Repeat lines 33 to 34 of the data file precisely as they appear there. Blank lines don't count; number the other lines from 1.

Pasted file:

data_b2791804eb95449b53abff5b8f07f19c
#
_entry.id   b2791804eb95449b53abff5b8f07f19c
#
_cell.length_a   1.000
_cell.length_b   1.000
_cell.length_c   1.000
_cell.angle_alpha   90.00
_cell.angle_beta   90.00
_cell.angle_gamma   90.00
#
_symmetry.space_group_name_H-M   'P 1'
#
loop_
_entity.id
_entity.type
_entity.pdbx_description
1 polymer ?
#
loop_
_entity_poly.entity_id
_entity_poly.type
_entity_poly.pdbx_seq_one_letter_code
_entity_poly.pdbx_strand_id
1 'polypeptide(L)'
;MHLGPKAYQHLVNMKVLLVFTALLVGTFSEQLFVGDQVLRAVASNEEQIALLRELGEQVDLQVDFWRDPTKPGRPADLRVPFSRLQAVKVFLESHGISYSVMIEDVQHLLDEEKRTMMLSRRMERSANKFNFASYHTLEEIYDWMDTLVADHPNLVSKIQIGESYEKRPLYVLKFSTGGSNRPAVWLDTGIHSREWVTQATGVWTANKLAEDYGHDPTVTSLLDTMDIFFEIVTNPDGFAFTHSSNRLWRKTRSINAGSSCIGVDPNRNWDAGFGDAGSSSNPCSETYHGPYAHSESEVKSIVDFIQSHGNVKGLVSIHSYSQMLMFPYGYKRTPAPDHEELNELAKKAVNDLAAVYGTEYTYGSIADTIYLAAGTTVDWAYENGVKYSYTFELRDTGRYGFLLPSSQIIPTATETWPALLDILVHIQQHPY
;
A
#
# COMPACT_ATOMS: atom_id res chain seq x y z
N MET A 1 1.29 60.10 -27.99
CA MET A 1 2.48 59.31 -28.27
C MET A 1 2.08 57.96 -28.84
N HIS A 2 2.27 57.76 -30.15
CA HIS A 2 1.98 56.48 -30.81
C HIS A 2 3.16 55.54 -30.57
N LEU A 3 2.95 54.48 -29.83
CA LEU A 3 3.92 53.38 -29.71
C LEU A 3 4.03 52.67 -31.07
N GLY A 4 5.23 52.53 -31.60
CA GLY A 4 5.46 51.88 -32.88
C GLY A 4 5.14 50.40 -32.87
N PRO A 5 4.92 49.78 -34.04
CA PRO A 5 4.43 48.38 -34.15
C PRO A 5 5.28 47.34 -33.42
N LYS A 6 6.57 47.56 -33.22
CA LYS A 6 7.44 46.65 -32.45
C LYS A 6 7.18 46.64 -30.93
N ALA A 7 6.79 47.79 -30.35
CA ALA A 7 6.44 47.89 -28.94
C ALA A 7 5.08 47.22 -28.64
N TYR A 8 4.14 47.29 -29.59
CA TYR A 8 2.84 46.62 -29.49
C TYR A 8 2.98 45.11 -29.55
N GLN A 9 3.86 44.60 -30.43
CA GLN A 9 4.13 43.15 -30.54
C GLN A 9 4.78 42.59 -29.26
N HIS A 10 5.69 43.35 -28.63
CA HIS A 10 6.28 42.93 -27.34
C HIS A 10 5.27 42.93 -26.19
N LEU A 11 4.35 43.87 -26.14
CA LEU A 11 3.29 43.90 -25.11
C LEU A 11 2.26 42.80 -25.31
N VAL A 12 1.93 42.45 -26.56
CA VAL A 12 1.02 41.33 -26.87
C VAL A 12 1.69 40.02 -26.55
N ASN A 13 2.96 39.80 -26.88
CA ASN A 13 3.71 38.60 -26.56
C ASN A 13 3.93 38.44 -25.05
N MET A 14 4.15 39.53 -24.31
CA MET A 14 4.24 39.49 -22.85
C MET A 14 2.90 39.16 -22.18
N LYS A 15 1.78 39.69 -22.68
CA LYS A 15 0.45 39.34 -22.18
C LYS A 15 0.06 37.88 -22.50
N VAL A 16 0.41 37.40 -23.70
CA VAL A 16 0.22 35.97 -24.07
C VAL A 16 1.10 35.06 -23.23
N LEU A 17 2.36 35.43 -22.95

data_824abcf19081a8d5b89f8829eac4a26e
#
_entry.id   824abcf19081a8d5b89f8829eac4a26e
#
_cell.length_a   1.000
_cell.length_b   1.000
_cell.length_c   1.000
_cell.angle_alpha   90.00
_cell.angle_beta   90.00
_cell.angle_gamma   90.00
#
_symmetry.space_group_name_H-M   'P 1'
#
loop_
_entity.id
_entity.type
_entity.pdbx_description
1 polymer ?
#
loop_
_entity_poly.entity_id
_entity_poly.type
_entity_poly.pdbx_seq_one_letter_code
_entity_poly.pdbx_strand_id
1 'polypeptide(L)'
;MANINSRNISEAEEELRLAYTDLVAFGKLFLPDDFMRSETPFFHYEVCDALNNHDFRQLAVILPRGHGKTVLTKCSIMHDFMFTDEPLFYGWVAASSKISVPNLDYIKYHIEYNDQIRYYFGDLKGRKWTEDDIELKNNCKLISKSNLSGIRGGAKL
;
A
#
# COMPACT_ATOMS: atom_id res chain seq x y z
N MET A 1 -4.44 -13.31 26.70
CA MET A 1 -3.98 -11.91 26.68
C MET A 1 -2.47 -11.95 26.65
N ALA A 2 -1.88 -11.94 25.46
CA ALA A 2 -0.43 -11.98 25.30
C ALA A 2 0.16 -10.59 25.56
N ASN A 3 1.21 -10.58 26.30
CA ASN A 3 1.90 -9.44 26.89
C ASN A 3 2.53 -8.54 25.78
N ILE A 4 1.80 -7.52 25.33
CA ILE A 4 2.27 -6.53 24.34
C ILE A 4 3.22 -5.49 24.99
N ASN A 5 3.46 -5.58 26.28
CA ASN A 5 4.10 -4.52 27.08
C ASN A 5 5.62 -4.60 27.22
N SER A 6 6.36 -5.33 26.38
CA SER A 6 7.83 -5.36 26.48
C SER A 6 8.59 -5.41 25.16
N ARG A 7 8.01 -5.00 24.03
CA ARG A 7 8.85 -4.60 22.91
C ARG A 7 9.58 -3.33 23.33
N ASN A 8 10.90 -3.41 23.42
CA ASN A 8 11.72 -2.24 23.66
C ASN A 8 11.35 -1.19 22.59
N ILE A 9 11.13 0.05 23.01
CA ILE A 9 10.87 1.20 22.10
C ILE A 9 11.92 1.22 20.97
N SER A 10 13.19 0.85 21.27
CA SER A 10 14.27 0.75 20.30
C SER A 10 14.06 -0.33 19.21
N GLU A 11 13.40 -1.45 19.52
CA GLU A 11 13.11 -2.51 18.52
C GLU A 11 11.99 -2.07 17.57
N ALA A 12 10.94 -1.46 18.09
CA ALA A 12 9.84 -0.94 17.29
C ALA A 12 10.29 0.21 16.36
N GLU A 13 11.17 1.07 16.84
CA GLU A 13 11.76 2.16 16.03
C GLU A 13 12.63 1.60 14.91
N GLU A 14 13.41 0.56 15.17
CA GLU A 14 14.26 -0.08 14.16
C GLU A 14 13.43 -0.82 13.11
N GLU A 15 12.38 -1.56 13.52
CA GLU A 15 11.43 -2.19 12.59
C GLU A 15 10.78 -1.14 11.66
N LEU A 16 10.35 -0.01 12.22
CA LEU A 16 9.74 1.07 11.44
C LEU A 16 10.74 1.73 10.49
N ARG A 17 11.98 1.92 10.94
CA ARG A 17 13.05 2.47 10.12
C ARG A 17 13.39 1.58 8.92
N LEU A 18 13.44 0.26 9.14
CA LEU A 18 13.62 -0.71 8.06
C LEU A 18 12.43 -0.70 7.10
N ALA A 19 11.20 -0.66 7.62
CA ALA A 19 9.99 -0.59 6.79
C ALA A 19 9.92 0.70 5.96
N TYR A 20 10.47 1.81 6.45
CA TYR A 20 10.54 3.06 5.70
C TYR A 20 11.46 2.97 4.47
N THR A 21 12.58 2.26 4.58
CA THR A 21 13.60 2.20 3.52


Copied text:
C MET A 1 2.08 57.96 -28.84
N HIS A 2 2.27 57.76 -30.15